First, here is a photo of my beautiful and tolerant wife enjoying the presence of my Canon 10D in our campsite after backpacking a couple miles into Maine’s Cutler Coast. This photo is 20% of the original size, before any other editing.

Cutler Coast Campsite, Maine - original

The photo itself is not perfect by any measure; the focus is soft. But, this photo is pretty good for my photo album as-is. I might even be tempted to just have it printed with no adjustments.

When I run the Paint Shop Pro One Step Photo Fix command on the image above, this is the output:

Cutler Coast Campsite, Maine - After the Paint Shop Pro One Step Photo Fix command

After running the Paint Shop Pro One Step Photo Fix command, the colors are more accurate, and the image is clearer and sharper. But, I think the contrast is too high. More specifically, I think it makes things look too washed out; especially in the skin tone.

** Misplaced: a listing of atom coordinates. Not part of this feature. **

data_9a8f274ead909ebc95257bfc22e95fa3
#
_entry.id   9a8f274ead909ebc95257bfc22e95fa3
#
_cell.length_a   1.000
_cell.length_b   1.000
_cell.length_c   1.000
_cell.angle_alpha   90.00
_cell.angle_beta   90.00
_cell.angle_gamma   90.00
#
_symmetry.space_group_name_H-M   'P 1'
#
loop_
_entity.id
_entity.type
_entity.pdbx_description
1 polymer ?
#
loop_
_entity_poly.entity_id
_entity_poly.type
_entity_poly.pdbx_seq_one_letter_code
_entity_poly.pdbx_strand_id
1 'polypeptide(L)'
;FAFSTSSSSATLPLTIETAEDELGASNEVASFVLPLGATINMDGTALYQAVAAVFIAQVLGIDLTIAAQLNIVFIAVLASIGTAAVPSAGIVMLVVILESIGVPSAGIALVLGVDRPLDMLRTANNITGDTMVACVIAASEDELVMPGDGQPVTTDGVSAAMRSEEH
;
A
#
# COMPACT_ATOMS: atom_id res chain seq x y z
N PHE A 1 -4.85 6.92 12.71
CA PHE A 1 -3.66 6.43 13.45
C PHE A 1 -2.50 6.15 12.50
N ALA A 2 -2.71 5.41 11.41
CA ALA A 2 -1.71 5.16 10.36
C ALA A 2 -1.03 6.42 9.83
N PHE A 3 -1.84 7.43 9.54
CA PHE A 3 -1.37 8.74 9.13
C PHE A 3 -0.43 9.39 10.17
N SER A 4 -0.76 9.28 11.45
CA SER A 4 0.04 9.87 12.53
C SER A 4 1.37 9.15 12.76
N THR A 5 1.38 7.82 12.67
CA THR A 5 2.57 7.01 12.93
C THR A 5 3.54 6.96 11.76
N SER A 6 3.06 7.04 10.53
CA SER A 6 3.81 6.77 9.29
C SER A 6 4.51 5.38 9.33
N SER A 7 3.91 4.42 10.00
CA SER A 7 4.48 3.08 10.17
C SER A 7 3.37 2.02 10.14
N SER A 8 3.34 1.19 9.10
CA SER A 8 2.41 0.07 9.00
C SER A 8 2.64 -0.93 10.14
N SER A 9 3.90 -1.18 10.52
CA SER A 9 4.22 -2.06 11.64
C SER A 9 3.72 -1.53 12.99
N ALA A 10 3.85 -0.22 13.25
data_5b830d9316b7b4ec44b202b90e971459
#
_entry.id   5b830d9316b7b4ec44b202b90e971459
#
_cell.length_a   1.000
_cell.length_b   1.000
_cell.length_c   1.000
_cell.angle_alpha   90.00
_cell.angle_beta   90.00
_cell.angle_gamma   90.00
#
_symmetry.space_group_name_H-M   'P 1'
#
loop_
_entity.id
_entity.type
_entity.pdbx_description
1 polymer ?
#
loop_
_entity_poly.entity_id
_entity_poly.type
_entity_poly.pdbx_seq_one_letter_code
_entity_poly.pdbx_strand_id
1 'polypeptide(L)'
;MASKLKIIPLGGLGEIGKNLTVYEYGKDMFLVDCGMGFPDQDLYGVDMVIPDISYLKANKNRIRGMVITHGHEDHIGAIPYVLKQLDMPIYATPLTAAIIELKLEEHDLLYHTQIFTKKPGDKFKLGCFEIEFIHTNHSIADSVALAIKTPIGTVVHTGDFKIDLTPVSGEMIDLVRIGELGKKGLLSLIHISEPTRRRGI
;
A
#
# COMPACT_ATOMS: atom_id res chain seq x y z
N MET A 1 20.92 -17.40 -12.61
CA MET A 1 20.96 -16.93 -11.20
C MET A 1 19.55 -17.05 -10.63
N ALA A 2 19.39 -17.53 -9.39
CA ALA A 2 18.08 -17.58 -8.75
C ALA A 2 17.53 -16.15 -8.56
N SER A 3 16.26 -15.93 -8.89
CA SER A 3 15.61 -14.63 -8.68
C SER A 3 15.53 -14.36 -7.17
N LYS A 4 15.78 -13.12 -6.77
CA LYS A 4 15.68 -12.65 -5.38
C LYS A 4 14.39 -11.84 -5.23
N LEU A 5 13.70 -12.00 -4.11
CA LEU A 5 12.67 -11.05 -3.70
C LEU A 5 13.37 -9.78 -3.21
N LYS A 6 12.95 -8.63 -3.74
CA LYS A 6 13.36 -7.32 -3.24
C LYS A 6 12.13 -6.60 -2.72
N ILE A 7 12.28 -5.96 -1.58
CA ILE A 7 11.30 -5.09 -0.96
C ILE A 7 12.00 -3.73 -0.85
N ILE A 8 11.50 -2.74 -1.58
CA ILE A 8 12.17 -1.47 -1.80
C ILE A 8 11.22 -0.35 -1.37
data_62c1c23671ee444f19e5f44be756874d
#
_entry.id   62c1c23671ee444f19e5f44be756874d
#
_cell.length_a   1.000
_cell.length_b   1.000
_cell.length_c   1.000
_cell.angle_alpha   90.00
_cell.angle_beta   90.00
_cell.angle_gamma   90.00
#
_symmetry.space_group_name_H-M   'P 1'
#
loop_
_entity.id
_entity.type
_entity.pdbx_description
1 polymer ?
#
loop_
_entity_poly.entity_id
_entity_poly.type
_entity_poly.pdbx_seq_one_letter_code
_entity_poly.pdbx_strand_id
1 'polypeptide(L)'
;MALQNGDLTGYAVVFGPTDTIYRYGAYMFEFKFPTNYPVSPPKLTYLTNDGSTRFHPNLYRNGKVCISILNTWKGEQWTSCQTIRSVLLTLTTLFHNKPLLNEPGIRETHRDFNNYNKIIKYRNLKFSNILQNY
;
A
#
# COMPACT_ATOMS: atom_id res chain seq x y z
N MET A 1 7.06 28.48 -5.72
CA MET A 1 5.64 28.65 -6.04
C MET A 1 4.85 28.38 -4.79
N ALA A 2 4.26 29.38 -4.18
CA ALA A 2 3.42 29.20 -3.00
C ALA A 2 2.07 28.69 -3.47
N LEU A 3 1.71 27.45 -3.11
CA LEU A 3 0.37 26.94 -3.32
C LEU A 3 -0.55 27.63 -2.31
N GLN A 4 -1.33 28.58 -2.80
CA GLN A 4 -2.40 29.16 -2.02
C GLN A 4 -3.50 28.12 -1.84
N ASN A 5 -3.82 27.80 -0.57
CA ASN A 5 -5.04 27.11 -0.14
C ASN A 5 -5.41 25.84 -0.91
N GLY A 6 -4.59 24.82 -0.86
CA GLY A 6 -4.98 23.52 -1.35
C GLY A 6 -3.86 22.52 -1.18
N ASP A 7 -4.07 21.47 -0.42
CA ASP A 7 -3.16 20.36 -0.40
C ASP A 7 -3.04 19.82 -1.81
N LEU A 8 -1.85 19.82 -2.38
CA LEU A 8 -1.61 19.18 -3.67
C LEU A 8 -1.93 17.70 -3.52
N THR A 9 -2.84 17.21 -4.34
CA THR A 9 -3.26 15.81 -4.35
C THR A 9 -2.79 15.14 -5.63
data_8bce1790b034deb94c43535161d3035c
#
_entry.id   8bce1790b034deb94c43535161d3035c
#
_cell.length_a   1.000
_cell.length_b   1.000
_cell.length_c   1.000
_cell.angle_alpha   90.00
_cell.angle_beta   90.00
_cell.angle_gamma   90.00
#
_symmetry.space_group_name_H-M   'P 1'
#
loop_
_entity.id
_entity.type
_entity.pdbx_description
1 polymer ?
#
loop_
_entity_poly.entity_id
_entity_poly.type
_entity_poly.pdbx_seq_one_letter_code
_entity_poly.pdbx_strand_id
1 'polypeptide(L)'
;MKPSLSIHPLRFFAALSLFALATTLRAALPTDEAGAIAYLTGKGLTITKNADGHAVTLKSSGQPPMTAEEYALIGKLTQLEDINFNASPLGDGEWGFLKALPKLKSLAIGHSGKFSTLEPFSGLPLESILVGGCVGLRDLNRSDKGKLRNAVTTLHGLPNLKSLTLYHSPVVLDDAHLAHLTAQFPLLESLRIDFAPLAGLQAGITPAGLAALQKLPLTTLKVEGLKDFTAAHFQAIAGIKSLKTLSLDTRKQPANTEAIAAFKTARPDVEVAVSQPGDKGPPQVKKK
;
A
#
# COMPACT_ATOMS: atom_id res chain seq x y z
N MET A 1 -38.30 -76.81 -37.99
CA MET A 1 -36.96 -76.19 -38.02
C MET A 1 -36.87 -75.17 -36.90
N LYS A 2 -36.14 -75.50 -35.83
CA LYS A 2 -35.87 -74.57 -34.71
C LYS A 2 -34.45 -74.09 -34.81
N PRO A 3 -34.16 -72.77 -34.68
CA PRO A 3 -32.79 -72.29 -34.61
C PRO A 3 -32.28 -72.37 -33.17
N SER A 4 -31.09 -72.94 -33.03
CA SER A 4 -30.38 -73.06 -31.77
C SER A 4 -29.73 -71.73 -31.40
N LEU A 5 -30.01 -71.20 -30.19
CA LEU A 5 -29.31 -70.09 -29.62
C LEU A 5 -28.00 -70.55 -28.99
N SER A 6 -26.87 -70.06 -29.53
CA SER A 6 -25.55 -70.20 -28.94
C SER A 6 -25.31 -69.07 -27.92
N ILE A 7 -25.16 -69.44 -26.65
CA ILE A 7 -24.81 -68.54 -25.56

Unhappy with the One Step Photo Fix command, I went looking for the script that is run when you click the One Step Photo Fix button. I found it in C:\Program Files\Jasc Software Inc\Paint Shop Pro 8\Scripts-Restricted\OneStepPhotoFix.PspScript. (Note: C:\Program Files\Jasc Software Inc\Paint Shop Pro 8 is where I installed Paint Shop Pro 8. Your installation may be elsewhere.) The script is a Python script that Paint Shop Pro reads and executes when you click the button. It’s just a text file and you can read it with Notepad or Wordpad. Be careful to not modify the original file, though. We are going to copy it first to another directory.